Engineering Skills and Construction
India has many beautiful temples, mosques, palaces and forts.
Whenever we thought of architecture in India, images of the Taj Mahal and others come up in our minds.
It is so amazing that how people constructed such huge structures without using cranes, machines and modern day tools.
Let us try to know the engineering skills and construction of that period
Between the 7th and 10th centuries, the architecture of buildings became more complex. architects began adding more rooms, windows and doors to the buildings.
Architects began adding more rooms, windows and doors to the buildings.
During that time, the doors, roofs and windows were made by a style of architecture called ‘trabeate’ or ‘corbelled.’
In this style, roofs, doors and windows were made by placing a horizontal beam across two vertical columns.
This style was used to build temples, mosques, tombs and stepped-wells.
Temple Construction in the Early Eleventh Century
Let us discuss The Kandariya Mahadeva Temple first
This temple was constructed in 999 by King Dhangadeva of the Chandela dynasty.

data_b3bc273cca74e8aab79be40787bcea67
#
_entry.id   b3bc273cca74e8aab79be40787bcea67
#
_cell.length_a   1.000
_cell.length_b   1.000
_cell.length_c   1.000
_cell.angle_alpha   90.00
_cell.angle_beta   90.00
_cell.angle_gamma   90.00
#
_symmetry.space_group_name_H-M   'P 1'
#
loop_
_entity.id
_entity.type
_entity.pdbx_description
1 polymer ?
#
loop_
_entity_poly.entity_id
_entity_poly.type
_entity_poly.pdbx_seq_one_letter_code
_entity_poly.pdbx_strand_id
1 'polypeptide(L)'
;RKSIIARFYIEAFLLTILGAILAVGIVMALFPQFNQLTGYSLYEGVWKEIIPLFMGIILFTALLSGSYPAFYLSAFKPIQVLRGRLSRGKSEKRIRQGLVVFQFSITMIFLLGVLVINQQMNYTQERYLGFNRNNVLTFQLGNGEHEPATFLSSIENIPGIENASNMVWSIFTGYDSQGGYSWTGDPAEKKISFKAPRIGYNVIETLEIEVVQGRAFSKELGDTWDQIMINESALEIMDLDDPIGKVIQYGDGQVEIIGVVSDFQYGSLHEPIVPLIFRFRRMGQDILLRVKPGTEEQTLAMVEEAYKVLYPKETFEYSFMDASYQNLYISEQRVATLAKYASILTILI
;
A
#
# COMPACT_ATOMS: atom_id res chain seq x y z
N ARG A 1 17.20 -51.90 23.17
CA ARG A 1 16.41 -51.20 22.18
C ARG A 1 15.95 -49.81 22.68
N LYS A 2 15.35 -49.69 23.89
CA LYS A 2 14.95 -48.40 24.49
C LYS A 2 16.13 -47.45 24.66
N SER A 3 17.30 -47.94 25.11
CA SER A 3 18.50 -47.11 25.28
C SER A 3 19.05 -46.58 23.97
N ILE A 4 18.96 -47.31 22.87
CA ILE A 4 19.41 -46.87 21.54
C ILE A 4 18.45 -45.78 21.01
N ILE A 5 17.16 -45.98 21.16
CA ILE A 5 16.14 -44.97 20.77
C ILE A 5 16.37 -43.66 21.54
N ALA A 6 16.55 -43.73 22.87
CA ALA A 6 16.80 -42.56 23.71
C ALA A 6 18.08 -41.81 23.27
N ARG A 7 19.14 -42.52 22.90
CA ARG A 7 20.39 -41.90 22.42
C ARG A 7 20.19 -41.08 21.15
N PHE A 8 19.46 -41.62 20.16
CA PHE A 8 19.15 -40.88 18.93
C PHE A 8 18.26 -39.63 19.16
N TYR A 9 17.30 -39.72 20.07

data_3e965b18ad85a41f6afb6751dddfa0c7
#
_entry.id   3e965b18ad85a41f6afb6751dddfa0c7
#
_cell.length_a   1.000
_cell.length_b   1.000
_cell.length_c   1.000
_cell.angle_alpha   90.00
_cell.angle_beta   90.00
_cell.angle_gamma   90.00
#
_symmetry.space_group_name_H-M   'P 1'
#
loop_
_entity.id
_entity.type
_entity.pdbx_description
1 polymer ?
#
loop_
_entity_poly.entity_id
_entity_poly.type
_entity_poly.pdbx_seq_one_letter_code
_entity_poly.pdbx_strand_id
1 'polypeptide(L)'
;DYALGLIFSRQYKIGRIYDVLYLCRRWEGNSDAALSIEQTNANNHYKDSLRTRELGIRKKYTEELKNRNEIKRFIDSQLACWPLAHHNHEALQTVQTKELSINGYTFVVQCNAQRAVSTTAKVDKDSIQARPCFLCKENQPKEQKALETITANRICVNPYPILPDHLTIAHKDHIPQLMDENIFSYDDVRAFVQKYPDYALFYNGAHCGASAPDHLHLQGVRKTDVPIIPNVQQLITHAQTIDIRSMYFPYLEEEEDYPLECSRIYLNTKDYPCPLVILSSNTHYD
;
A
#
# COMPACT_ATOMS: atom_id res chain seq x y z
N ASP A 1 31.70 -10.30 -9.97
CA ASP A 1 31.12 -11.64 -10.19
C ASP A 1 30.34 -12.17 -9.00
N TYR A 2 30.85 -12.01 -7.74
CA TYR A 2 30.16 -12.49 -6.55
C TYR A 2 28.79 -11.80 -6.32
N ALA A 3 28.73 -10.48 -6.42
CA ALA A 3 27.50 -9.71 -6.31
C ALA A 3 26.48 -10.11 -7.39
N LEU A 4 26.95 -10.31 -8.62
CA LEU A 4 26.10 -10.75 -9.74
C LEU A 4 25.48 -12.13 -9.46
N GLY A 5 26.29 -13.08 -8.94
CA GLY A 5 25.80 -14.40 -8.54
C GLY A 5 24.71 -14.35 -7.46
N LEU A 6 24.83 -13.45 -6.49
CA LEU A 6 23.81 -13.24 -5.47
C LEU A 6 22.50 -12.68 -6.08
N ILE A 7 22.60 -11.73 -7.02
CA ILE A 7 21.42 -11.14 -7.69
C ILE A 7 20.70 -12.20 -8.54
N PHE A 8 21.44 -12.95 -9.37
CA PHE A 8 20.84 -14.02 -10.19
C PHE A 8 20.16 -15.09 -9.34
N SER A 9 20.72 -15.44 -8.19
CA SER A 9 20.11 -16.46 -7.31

The temple has ornamented gateway which leads to the entrance and to the main hall.
The image of the chief deity was kept in the main shrine (garbhagriha).
Only the king, his immediate family and priests could enter there.
Now let us take example of The Rajarajeshvara temple at Thanjavur
The Rajarajeshvara temple at Thanjavur had the tallest shikhara.
Constructing it was not easy because there were no cranes to carry 90 tonne stone for the top of the shikhara.
So the architects built an inclined path to the top of the temple to carry the stones.
This path was broken down after the temple was constructed. But the residents of the area remembered the experience of the construction of the temple for a long time
During the 12th century, two types of technological and stylistic developments were made.
Technological and Stylistic Developments
First is the arcuate style, where the weight of the structure above the doors and windows is carried by the arches.
Second is the usage of limestone in construction because of its high quality.
When limestone is mixed with stone chips, it is hardened into concrete.
This made building of large structures easier and faster.
Between the 7th and 10th centuries, the architects began to add more rooms, windows and doors to the buildings.
In trabeate style, roofs, doors and windows were made by placing a horizontal beam across two vertical columns.
An example of this style is the Kandariya Mahadeva temple dedicated to Lord Shiva.
In arcuate style, the weight of the structure above the doors and windows is carried by the arches.
Limestone was used in the construction of monuments as it is a high quality cement, and mixing it with stone chips hardened it into concrete.